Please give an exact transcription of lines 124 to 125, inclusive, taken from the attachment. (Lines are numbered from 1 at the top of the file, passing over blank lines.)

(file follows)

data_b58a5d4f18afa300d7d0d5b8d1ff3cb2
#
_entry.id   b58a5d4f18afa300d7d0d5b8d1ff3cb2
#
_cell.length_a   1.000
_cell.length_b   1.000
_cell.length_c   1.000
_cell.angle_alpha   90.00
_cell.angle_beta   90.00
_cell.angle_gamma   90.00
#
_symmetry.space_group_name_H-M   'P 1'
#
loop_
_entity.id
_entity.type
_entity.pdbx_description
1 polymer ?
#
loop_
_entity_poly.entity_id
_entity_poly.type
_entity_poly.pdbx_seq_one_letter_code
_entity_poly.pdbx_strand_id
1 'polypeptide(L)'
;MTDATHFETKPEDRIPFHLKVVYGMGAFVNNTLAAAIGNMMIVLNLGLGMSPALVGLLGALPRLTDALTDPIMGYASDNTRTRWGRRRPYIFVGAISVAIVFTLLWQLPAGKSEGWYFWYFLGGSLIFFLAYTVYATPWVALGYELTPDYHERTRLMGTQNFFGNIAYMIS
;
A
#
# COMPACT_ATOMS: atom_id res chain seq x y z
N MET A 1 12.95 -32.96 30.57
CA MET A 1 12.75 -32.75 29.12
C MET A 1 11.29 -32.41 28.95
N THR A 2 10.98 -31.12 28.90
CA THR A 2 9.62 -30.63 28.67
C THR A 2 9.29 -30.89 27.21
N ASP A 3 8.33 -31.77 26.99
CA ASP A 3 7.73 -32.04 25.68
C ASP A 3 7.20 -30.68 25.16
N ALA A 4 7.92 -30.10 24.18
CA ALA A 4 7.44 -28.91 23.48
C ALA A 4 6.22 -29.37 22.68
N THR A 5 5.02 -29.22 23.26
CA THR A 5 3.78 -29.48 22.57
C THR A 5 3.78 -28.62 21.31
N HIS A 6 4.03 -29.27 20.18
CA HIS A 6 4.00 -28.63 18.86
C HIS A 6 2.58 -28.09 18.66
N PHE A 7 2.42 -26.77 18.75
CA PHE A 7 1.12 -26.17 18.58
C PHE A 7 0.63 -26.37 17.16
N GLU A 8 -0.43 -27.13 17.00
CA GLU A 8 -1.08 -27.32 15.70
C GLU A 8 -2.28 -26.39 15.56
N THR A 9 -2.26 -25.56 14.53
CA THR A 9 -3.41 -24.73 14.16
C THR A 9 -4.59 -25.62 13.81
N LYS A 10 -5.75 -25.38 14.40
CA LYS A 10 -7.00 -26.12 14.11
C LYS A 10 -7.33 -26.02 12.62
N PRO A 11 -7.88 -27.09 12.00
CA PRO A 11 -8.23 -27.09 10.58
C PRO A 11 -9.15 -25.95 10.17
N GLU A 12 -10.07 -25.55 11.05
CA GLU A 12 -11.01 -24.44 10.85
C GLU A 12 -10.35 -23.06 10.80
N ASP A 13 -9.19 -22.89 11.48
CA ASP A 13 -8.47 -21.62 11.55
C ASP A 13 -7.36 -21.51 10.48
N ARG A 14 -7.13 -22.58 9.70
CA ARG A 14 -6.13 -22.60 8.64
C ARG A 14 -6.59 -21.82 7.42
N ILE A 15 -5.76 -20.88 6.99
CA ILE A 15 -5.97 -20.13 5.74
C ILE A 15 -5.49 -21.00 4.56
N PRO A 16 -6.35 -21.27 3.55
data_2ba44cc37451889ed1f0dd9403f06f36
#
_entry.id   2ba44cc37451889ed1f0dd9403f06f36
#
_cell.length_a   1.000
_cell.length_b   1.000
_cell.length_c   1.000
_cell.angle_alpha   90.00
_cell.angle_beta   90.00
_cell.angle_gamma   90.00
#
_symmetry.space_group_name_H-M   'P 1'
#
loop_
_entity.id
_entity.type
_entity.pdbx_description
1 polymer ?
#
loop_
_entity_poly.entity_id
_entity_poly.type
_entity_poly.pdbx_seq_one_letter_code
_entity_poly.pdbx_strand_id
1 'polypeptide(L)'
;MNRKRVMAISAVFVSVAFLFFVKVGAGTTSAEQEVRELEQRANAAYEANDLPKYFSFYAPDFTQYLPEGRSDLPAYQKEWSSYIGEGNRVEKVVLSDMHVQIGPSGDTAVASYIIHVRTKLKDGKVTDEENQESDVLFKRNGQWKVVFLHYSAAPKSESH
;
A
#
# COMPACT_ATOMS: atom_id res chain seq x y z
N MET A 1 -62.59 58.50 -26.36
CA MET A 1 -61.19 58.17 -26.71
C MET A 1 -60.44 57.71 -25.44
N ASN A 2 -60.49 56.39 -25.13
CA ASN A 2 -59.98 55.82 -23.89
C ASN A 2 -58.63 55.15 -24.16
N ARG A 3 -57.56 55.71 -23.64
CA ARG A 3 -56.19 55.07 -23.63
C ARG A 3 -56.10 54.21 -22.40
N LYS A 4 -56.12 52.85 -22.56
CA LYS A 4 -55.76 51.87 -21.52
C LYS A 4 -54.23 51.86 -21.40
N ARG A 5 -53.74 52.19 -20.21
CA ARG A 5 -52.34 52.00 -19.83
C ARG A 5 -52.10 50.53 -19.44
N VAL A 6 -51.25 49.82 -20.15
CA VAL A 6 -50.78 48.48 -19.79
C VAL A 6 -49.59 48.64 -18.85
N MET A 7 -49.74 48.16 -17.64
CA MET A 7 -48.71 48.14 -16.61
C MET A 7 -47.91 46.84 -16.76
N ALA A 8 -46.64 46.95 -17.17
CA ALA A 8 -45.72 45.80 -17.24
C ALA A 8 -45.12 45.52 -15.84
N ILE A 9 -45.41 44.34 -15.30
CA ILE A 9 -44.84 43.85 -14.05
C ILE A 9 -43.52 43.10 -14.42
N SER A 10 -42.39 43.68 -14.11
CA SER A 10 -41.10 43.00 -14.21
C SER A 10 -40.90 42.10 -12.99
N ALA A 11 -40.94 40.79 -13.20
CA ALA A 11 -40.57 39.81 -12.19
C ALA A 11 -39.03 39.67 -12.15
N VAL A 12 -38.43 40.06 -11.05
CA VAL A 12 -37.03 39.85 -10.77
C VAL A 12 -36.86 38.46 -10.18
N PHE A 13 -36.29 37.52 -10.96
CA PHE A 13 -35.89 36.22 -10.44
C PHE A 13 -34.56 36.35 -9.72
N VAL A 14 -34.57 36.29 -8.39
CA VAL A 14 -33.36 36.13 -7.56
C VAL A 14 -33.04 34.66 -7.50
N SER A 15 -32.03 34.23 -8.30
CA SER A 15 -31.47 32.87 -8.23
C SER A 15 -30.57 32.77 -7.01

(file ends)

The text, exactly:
C VAL A 6 -49.59 48.64 -18.85
N MET A 7 -49.74 48.16 -17.64